bridging cultures in an increasingly crowded room

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Imagine our world. Increasingly interconnected and packed.

“Our modern civilization could be compared to a common room in which we are doomed to live together, but which does not change the fact that each of us is a different being. More than that, as we become more numerous, and the conforming pressure of of the present civilization increases, we seem to be ever more irritated by others’ dissimilarities, feeling an ever greater urge to defend our individuality against all that may tend to dissolve it in some cosmopolitan sauce – or even against anything that is simply different”

Vaclav Havel – “A revolution in the human mind” 1996, speech before the Latin American Parliament.

This simple metaphor was used by Vaclav Havel to explain the reaffirmation of national and local identities in often violent expressions. I was struck by the simple metaphor that explained (and predicted) the radicalization of some local identities.

I am living in a city in the south of Sweden that is facing challenges with integration amongst cultures. As I am quite enjoying my life here and feeling extremely lucky to be doing a job that I love, I also felt at times that the connection with the community was still missing (as in my other post). This town represents for me a small-scale reproduction of some common challenges of the northern Europe: many people from other countries have been moving here in the recent years to settle and have a better life, and there are significant cultural gaps that need to be bridged.

In the last months I have been reflecting a lot about how do these challenges and hopes relate to me personally and found a close connection in many ways to this topic.

Long story short: I have been witnessing discouraging examples of how a place / community / country can become over time closed minded and unwelcoming to the strangers. I learned from that experience that simply accepting the presence of the “other” and his diversity in a community is not enough to get real integration. We need to reach out and build bridges. Intentionally, with our compassion, getting rid of our fears, accepting the possibility that after meeting “the other” we may change our look at the world – with all the comfort that this gives us. I found in this a strong motivation to explore what’s happening in Karlskrona about social cohesion and integration between different cultures.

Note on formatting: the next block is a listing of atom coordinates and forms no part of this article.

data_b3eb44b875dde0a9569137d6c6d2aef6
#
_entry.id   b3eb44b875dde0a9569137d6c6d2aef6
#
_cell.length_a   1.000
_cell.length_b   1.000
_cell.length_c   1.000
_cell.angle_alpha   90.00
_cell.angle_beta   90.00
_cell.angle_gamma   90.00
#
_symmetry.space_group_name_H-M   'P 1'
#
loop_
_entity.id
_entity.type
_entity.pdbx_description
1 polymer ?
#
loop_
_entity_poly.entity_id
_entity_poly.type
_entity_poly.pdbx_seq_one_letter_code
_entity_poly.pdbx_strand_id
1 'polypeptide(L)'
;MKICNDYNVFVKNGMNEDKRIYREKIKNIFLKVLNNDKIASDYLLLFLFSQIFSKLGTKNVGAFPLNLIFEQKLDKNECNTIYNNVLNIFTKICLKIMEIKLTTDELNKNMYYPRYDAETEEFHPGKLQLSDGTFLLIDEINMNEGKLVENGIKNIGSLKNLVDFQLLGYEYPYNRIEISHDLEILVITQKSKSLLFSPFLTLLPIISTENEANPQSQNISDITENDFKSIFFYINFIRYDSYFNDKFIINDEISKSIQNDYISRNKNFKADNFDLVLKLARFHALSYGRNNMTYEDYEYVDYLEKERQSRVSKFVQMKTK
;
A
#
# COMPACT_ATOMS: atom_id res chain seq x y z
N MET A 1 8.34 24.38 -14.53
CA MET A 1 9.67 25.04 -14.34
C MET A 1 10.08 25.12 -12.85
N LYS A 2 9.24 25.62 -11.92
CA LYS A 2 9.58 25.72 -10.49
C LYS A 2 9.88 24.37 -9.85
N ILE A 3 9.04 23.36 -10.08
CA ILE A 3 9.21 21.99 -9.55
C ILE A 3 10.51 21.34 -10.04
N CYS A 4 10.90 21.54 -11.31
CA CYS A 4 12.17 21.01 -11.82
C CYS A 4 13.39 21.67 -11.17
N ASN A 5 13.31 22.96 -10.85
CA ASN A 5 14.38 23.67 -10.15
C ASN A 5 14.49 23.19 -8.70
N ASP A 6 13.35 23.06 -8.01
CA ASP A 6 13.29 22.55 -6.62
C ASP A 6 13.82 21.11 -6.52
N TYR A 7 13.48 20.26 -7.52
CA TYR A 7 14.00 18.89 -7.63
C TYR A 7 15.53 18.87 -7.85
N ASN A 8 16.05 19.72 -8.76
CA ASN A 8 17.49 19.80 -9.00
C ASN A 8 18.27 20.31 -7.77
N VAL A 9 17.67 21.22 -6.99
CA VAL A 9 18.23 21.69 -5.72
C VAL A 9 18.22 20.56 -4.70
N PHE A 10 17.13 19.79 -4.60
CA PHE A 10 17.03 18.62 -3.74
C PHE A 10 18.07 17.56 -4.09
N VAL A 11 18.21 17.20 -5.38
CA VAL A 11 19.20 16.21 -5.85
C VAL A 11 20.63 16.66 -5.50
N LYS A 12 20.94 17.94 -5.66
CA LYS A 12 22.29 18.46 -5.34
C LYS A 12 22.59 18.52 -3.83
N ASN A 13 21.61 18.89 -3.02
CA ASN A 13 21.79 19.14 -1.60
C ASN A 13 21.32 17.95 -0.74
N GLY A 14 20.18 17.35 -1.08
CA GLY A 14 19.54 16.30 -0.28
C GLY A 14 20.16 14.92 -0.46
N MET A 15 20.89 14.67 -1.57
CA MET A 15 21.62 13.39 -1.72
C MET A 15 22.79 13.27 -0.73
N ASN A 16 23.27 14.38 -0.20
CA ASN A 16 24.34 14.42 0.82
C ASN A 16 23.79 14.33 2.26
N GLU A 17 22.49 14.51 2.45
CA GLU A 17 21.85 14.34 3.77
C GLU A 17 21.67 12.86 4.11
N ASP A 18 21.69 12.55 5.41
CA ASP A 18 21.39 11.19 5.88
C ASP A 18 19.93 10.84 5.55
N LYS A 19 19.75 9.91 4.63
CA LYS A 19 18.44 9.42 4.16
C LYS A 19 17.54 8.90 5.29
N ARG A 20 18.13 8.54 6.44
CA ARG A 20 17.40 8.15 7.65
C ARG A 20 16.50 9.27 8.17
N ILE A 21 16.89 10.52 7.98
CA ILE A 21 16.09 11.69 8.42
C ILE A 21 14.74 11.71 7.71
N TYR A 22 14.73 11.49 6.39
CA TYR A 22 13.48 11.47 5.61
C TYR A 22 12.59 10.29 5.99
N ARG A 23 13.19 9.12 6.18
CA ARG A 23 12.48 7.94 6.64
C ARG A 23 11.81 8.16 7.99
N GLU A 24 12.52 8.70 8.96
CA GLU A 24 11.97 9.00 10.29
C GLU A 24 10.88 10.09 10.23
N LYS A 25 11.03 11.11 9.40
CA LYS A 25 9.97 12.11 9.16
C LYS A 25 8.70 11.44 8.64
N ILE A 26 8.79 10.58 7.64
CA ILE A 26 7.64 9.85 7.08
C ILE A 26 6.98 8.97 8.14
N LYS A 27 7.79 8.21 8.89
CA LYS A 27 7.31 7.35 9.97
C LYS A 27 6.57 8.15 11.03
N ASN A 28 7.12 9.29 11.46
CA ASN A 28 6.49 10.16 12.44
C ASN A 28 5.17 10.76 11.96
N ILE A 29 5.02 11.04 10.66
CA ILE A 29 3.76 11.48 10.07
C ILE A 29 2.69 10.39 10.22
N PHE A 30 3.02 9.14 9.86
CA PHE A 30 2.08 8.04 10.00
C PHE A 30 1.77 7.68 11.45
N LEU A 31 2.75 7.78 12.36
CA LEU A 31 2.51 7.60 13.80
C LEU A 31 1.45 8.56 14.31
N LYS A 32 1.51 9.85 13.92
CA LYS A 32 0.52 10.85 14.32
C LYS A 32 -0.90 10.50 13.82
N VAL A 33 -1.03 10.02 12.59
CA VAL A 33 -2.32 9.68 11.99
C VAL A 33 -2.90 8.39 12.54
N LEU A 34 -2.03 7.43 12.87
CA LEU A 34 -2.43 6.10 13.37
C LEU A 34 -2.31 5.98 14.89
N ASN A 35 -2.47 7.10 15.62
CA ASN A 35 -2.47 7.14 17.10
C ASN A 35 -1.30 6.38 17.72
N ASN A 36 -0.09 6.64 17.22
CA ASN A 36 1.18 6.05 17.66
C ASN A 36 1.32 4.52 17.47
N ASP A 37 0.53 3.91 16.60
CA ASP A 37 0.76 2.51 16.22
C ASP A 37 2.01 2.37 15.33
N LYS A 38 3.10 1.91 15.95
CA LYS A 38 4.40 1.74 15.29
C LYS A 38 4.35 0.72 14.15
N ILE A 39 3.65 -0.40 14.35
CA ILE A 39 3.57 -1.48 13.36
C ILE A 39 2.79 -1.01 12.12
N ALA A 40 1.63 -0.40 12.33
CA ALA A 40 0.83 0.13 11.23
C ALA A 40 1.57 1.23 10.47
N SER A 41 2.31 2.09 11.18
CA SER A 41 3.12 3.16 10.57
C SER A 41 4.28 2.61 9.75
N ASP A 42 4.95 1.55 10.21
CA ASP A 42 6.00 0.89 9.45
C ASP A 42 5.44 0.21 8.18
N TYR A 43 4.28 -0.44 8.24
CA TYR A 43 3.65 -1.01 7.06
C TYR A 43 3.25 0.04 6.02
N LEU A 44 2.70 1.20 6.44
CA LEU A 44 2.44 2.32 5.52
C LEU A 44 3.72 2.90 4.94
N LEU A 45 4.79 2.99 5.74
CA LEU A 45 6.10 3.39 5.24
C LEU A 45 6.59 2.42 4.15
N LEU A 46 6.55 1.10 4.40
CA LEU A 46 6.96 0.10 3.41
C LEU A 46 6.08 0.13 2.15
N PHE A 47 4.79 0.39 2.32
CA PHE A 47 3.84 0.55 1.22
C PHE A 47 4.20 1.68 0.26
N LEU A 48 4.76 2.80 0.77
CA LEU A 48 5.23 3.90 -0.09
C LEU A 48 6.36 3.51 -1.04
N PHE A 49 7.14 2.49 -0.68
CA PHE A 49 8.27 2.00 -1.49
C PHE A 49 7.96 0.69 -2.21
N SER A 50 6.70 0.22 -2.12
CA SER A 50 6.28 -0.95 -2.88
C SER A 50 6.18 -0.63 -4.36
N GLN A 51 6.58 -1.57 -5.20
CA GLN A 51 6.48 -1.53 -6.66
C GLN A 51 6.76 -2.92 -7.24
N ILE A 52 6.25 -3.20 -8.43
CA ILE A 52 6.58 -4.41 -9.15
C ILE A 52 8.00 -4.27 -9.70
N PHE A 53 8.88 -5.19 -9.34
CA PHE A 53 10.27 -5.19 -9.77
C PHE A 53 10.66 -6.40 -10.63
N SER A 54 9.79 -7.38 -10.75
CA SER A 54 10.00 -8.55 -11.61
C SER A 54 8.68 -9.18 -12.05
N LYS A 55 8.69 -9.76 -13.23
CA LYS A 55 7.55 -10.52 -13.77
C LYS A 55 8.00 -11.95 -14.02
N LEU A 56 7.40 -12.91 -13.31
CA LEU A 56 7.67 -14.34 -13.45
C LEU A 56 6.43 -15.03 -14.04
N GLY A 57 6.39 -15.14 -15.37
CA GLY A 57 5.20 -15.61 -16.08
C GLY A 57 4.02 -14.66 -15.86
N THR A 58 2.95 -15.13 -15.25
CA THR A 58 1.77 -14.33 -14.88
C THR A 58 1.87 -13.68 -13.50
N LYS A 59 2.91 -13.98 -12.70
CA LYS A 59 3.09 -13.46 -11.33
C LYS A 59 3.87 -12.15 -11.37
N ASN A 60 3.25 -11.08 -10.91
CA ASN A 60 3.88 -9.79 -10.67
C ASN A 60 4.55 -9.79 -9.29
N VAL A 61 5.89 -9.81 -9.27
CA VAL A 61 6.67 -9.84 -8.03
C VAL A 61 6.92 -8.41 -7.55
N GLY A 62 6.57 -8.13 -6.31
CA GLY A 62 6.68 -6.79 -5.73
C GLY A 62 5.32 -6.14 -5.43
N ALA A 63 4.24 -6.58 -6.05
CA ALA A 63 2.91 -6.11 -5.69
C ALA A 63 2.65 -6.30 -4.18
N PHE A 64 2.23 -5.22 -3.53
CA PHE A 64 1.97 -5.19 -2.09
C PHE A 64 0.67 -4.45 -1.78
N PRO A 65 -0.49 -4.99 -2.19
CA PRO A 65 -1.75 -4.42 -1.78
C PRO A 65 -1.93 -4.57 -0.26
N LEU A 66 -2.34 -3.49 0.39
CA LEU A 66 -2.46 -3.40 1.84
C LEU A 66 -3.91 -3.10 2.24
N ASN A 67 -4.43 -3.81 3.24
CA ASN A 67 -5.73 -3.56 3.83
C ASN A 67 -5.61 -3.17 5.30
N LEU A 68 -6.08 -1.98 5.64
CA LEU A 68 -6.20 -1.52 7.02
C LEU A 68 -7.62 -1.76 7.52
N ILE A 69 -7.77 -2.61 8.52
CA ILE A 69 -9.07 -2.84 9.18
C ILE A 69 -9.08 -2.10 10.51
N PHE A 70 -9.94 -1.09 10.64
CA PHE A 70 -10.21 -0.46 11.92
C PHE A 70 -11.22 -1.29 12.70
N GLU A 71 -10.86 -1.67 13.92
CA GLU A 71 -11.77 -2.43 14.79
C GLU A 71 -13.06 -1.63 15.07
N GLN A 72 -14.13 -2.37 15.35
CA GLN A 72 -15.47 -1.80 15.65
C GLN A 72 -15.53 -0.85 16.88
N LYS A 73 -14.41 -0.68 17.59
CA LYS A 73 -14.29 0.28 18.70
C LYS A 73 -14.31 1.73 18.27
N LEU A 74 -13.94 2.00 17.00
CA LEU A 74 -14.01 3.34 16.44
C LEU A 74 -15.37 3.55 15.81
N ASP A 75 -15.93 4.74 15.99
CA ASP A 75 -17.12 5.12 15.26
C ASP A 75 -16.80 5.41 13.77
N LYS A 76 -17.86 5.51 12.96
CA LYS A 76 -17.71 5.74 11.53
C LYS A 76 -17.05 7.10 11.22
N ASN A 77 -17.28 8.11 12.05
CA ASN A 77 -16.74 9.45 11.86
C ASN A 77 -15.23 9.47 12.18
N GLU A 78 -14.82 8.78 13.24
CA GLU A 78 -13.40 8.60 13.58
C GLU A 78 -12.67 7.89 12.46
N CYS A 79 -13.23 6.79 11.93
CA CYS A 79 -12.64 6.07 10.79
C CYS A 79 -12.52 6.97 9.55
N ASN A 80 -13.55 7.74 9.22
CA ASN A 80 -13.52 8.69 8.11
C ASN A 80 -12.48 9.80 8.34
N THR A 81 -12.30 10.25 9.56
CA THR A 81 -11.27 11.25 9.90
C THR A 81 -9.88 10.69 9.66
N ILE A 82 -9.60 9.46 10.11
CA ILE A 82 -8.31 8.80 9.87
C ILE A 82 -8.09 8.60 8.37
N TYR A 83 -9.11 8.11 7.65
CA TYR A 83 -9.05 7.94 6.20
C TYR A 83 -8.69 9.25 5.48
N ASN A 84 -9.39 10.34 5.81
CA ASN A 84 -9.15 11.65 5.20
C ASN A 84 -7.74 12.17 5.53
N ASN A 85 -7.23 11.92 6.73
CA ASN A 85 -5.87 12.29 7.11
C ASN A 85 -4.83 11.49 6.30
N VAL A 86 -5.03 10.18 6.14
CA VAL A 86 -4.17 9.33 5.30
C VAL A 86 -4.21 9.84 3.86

The “why”
Only three years ago, had I had inspiration for an initiative (volunteering, a new work or whatever) I wouldn’t have talked much about my motivation. Like those things that are too big to talk about, I would have rationalize it or -even worse- taken it for granted. New explorations in leadership have moved the focus of attention from the process to the source as the most powerful leverage point. Focusing on the “why”, on the inner source of motivation and continuously checking in with that motivation is a key aspect in modern theories of leadership – I compare it with taking care of your fireplace.

I had some beautiful chats so far with Augusto Cuginotti and Kiara Nagel (thank you both!) to check-in with my motivation and explore my quest behind this. From Augusto I got the suggestion to explore my commitment and to look at the “big picture”, ie how this challenge on the small scale is relevant in the world today. From Kiara I got the advice to be ready for some push back, and be ready to carry on when that happens – because there will be some push back.
My passion starts from the belief that intentional transformational change can and does happen, and we have to be compassionate, caring, skillful and graceful to make it happen.

What is happening for now is a round of exploratory interviews with people who have a stake in the issue of integration. I am keeping the conversation very open, exploring how comfortable people here feel in talking about it.

The game of social change is on.

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